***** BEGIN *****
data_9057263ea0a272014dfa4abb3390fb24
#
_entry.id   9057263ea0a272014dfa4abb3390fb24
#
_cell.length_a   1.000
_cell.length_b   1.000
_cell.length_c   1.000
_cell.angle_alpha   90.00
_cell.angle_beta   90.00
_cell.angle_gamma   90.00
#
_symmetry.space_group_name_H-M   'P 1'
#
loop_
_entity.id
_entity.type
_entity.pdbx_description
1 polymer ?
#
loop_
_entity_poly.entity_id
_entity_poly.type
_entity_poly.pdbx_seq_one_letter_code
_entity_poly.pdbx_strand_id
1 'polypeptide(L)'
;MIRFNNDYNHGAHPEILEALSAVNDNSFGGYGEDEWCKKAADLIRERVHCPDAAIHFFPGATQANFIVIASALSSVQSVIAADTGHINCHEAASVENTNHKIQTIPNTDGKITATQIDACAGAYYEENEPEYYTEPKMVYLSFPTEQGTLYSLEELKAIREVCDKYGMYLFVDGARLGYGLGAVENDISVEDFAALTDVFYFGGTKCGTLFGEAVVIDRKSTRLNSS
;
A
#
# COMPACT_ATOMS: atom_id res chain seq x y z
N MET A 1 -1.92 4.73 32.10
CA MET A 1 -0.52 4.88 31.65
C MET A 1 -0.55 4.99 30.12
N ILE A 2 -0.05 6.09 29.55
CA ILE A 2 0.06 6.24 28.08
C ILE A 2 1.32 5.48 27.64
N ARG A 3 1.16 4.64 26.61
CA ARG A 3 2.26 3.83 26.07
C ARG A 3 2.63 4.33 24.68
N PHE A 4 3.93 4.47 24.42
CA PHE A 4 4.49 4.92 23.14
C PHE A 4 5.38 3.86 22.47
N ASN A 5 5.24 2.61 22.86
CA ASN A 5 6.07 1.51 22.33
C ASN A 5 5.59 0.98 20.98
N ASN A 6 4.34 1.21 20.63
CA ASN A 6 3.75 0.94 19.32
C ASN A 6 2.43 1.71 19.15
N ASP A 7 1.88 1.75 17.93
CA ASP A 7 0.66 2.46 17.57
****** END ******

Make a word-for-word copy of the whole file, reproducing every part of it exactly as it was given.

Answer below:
data_9057263ea0a272014dfa4abb3390fb24
#
_entry.id   9057263ea0a272014dfa4abb3390fb24
#
_cell.length_a   1.000
_cell.length_b   1.000
_cell.length_c   1.000
_cell.angle_alpha   90.00
_cell.angle_beta   90.00
_cell.angle_gamma   90.00
#
_symmetry.space_group_name_H-M   'P 1'
#
loop_
_entity.id
_entity.type
_entity.pdbx_description
1 polymer ?
#
loop_
_entity_poly.entity_id
_entity_poly.type
_entity_poly.pdbx_seq_one_letter_code
_entity_poly.pdbx_strand_id
1 'polypeptide(L)'
;MIRFNNDYNHGAHPEILEALSAVNDNSFGGYGEDEWCKKAADLIRERVHCPDAAIHFFPGATQANFIVIASALSSVQSVIAADTGHINCHEAASVENTNHKIQTIPNTDGKITATQIDACAGAYYEENEPEYYTEPKMVYLSFPTEQGTLYSLEELKAIREVCDKYGMYLFVDGARLGYGLGAVENDISVEDFAALTDVFYFGGTKCGTLFGEAVVIDRKSTRLNSS
;
A
#
# COMPACT_ATOMS: atom_id res chain seq x y z
N MET A 1 -1.92 4.73 32.10
CA MET A 1 -0.52 4.88 31.65
C MET A 1 -0.55 4.99 30.12
N ILE A 2 -0.05 6.09 29.55
CA ILE A 2 0.06 6.24 28.08
C ILE A 2 1.32 5.48 27.64
N ARG A 3 1.16 4.64 26.61
CA ARG A 3 2.26 3.83 26.07
C ARG A 3 2.63 4.33 24.68
N PHE A 4 3.93 4.47 24.42
CA PHE A 4 4.49 4.92 23.14
C PHE A 4 5.38 3.86 22.47
N ASN A 5 5.24 2.61 22.86
CA ASN A 5 6.07 1.51 22.33
C ASN A 5 5.59 0.98 20.98
N ASN A 6 4.34 1.21 20.63
CA ASN A 6 3.75 0.94 19.32
C ASN A 6 2.43 1.71 19.15
N ASP A 7 1.88 1.75 17.93
CA ASP A 7 0.66 2.46 17.57